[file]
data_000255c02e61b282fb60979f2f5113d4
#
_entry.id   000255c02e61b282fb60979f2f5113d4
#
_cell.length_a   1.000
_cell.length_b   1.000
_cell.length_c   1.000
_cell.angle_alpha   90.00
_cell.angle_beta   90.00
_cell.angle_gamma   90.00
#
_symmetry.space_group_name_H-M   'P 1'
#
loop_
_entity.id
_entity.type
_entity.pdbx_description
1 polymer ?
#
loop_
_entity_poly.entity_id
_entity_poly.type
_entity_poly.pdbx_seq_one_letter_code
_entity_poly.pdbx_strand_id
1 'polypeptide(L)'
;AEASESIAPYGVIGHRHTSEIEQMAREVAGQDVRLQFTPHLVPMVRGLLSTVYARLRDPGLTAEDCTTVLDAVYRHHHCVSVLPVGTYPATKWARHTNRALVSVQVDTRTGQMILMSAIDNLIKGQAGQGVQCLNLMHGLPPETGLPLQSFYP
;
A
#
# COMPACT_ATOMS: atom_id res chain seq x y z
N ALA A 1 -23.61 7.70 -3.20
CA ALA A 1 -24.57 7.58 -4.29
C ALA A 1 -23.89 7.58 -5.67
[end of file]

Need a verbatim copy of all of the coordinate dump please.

data_000255c02e61b282fb60979f2f5113d4
#
_entry.id   000255c02e61b282fb60979f2f5113d4
#
_cell.length_a   1.000
_cell.length_b   1.000
_cell.length_c   1.000
_cell.angle_alpha   90.00
_cell.angle_beta   90.00
_cell.angle_gamma   90.00
#
_symmetry.space_group_name_H-M   'P 1'
#
loop_
_entity.id
_entity.type
_entity.pdbx_description
1 polymer ?
#
loop_
_entity_poly.entity_id
_entity_poly.type
_entity_poly.pdbx_seq_one_letter_code
_entity_poly.pdbx_strand_id
1 'polypeptide(L)'
;AEASESIAPYGVIGHRHTSEIEQMAREVAGQDVRLQFTPHLVPMVRGLLSTVYARLRDPGLTAEDCTTVLDAVYRHHHCVSVLPVGTYPATKWARHTNRALVSVQVDTRTGQMILMSAIDNLIKGQAGQGVQCLNLMHGLPPETGLPLQSFYP
;
A
#
# COMPACT_ATOMS: atom_id res chain seq x y z
N ALA A 1 -23.61 7.70 -3.20
CA ALA A 1 -24.57 7.58 -4.29
C ALA A 1 -23.89 7.58 -5.67